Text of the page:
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Preliminary injunction extends ban on release of unofficial Prince recordings

By | Published on Wednesday 24 May 2017


A US court has told producer Ian Boxill that he is barred from releasing any of the tracks he collaborated on with Prince until his legal battle with the late musician’s estate has been fully resolved.

As previously reported, last month producer Boxill announced that he was planning to put out a six track EP of previously unreleased Prince tracks, via a label services company called Rogue Music Alliance, to coincide with the first anniversary of the musician’s death. The new tracks were seemingly the output of some collaborations the producer worked on with Prince between 2006 and 2008, which Boxill has since completed.

The Prince estate was not impressed with Boxill’s plan and went legal in a bid to stop the release. A judge initially issued a temporary restraining order that stopped Boxill’s release plans, which was subsequently extended until Monday of this week. Now a preliminary injunction has been issued that means Boxill is barred from making public any of his collaborations with Prince until the conclusion of the estate’s legal action.

The estate argues that Boxill’s attempts to release the tracks he made with Prince breaches an agreement he signed at the time the two men collaborated. Specifically, according to Courthouse News, a confidentiality agreement that states that recordings from Boxill’s work with Prince “shall remain [Paisley Park Enterprises’] sole and exclusive property, shall not be used by [Boxill] in any way whatsoever, and shall be returned to Paisley immediately upon request”.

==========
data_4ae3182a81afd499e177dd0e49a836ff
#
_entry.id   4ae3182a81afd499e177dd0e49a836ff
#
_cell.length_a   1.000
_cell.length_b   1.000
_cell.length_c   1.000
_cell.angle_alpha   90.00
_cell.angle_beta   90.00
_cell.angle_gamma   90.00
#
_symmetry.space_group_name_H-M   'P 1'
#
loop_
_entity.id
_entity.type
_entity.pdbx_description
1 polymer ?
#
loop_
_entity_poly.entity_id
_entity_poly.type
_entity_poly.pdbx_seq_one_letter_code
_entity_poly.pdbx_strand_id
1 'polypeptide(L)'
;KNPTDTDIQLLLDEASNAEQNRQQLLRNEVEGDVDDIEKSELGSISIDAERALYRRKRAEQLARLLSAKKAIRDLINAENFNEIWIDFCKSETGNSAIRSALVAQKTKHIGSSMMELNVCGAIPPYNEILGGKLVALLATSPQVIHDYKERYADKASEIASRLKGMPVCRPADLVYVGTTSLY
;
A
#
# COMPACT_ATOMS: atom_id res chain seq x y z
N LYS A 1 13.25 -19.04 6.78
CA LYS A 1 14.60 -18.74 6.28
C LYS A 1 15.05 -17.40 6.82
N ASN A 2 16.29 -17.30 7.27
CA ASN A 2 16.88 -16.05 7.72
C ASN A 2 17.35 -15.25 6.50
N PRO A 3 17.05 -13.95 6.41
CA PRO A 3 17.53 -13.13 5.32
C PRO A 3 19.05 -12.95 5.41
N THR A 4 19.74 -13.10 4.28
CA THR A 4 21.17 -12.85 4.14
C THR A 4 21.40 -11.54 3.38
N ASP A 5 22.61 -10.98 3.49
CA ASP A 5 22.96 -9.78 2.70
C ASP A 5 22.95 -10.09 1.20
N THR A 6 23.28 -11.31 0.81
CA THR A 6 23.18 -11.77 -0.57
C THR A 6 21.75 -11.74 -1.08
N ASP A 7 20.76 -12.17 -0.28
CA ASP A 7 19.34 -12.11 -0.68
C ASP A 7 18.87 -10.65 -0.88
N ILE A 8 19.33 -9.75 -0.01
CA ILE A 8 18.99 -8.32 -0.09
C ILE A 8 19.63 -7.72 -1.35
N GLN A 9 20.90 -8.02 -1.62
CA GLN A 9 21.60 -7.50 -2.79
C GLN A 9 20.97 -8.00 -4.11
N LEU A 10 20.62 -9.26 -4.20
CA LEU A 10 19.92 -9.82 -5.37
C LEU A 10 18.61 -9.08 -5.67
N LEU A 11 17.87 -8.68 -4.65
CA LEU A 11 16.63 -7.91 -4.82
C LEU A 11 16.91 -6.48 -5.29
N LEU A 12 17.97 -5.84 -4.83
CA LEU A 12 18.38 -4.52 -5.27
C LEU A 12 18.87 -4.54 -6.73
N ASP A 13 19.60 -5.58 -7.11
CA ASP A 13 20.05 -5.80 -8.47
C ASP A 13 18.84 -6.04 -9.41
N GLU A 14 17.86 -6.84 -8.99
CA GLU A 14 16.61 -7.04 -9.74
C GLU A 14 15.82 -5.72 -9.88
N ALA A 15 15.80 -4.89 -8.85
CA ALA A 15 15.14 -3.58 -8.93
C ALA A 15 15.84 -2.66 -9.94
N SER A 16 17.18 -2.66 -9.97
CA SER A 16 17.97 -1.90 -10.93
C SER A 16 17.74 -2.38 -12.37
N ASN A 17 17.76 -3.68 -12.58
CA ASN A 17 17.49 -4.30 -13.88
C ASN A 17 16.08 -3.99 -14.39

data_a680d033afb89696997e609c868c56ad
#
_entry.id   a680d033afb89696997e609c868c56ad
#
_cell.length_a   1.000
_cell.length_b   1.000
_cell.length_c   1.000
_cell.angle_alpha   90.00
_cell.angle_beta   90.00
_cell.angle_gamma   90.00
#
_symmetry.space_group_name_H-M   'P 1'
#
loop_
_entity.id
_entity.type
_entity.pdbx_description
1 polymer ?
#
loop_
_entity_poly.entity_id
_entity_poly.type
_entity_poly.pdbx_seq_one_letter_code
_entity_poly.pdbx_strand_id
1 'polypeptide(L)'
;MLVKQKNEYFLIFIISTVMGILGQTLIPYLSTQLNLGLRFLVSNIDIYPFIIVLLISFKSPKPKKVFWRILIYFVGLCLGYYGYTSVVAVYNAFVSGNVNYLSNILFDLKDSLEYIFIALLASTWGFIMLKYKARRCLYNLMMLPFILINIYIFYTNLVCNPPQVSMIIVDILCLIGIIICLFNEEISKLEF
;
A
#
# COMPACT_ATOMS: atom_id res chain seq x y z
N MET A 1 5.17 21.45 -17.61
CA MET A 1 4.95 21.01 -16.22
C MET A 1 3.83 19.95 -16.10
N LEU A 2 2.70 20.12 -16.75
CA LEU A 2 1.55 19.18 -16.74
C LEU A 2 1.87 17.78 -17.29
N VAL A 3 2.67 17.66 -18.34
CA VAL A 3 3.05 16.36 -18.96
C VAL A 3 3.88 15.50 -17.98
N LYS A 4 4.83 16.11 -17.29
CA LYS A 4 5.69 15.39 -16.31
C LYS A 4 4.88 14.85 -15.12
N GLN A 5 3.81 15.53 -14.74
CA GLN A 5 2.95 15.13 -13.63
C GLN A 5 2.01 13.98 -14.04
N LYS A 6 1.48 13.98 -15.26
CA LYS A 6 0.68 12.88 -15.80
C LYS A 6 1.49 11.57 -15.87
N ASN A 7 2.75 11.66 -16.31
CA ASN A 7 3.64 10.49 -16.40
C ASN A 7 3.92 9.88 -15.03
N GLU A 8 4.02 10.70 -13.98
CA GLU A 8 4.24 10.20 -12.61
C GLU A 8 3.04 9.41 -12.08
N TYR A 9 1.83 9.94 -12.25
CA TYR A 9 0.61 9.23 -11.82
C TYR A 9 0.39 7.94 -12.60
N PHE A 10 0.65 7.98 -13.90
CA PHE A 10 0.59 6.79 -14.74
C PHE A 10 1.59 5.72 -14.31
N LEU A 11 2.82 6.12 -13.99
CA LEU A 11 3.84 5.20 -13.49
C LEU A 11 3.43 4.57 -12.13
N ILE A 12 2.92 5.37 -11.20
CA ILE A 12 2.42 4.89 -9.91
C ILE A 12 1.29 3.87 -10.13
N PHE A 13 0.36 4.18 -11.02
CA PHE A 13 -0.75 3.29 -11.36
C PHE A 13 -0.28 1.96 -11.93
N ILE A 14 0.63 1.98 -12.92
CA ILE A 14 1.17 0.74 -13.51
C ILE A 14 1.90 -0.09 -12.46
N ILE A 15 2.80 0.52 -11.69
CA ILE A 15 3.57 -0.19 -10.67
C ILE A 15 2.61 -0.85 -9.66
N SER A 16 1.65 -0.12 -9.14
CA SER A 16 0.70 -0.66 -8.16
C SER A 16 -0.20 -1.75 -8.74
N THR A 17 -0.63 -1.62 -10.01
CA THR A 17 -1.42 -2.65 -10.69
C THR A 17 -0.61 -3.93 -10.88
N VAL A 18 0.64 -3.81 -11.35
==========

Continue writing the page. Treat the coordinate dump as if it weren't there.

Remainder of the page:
Paisley Park Enterprises, of course, is Prince’s company, which filed the lawsuit against Boxill alongside estate administrators Comercia Bank. The preliminary injunction bans both Boxill and his business partners Rogue Music Alliance from distributing Prince recordings, and from using the Prince trademark.

This week’s court ruling states that “on balance, the [relevant] factors weigh in favour of granting plaintiffs’ motion for a preliminary injunction. However, the scope of a preliminary injunction should not be greater than necessary to protect the movant until the dispute can be resolved on the merits”.